Agriculture in shooters’ party sights

Rueben HaleCountryman
WAFarmers president Tony York, Shooters and Fishers Party WA MLC Rick Mazza and WAFarmers chief executive Stephen Browne at Wagin Woolorama last week.
Camera IconWAFarmers president Tony York, Shooters and Fishers Party WA MLC Rick Mazza and WAFarmers chief executive Stephen Browne at Wagin Woolorama last week. Credit: Countryman

The Shooters and Fishers Party WA is changing its name to focus more on agricultural advocacy.

Early next month, the WA branch of the controversial minor party will fall in line with the Federal and NSW branches of the party, when the change to Shooters, Fishers and Farmers Party WA will become official.

Shooters and Fishers Party WA MLC Rick Mazza said the WA branch had a special general meeting planned for later this month, where it is expected the documents for the name change will be lodged.

“Shooters and Fishers Party NSW were finding they were advocating more and more on farmers’ issues and discussions with industry representatives in that State, which led to the addition of farmers to the name in order for them to have a greater connection with the party,” he said.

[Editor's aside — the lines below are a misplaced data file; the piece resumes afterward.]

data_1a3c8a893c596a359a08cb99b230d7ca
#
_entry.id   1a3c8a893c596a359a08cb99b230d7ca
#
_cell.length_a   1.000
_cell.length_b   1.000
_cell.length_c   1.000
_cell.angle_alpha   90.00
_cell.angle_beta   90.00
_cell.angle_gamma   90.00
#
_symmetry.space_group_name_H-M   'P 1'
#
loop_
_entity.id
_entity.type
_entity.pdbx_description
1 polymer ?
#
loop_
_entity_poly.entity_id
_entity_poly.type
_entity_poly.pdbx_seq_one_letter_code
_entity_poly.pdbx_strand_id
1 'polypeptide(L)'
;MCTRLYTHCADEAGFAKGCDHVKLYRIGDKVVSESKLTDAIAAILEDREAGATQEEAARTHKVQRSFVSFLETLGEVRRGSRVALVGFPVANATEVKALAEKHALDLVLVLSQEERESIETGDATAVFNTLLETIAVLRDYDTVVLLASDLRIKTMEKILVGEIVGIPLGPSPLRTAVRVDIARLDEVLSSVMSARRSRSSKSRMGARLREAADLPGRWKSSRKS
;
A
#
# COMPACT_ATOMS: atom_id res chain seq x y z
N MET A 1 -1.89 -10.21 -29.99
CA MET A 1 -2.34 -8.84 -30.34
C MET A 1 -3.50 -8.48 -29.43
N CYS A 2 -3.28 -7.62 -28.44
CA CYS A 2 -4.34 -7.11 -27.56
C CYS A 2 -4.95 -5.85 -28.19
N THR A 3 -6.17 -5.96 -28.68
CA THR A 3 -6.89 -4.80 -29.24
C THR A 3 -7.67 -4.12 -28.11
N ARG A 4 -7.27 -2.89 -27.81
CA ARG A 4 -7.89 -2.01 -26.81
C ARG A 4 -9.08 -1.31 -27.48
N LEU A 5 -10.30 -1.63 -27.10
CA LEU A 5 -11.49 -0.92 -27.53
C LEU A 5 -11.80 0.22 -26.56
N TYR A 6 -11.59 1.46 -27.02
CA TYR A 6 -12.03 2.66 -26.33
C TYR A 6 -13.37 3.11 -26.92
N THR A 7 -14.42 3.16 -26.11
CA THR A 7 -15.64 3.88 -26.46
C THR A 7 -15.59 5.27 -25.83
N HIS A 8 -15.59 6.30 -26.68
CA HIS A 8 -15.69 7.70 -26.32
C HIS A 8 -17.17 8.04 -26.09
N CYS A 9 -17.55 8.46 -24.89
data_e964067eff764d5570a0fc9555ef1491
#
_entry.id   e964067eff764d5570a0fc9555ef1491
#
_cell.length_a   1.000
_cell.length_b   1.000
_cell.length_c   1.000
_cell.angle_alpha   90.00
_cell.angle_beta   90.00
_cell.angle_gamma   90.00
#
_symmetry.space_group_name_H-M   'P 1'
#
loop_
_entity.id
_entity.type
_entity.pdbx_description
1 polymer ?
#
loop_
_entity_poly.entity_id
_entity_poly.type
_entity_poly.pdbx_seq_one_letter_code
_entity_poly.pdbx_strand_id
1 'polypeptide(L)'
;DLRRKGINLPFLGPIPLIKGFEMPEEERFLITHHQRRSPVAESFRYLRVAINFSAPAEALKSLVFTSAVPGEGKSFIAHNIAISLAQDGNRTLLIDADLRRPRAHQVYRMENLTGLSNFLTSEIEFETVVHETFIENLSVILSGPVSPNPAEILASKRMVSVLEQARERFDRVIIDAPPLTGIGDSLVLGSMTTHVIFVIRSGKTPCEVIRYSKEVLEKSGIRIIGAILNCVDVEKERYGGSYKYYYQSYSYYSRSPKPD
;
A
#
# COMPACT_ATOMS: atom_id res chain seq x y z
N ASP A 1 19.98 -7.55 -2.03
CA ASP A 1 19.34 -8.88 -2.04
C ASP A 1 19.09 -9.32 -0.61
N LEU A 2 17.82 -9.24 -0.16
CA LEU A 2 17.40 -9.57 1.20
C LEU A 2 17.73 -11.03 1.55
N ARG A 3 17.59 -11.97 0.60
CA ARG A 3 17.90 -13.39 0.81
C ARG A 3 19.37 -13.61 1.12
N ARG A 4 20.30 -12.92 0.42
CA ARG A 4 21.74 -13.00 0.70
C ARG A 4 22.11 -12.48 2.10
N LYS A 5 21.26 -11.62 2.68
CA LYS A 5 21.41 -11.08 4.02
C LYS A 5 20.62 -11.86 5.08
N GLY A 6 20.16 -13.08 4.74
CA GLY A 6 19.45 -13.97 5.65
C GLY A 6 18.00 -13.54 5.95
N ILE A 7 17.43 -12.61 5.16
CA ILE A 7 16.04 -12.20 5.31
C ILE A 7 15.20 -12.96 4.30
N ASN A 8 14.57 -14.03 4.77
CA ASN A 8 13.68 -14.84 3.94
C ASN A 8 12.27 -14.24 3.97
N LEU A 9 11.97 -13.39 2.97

Mr Mazza said the party has been advocating on behalf of farmers for some time.

“In NSW we have been working hard to give farmers relief from the Native Vegetation Act,” he said.

“I’ve done the same in WA with private property rights, after moving a motion in Parliament last year regarding environmentally sensitive areas.

“Currently the Act affects 98,000 parcels of land in Western Australia and many property owners are unaware that they have an ESA on their property and most of those cases involve farmers.

“In WA we’re also very big supporters of live export and keen to support the repeal of the restrictions to grow GM crops in the State.”

Mr Mazza said his party could offer a point of difference for farmers.

“There are areas we can make a stand on, where the Liberals and Nationals are beholden to the party machine and have to abide by policy,” he said. “As a cross-bench party, we have the ability to raise some of these issues, without the fear of the party coming down on us.

“Reading some of the commentary in NSW after the name change, there was a comment from a Nationals member over there that they now represent a wider group of the community than just farmers. So some Nationals now see themselves as looking out from a broader church.”

WAFarmers president Tony York said he welcomed any individual or political organisation that wanted to support agriculture.

The documents to effect the name change will be lodged to the Department of Commerce and the WA Electoral Commission and there will be 30 days for people to lodge objections.

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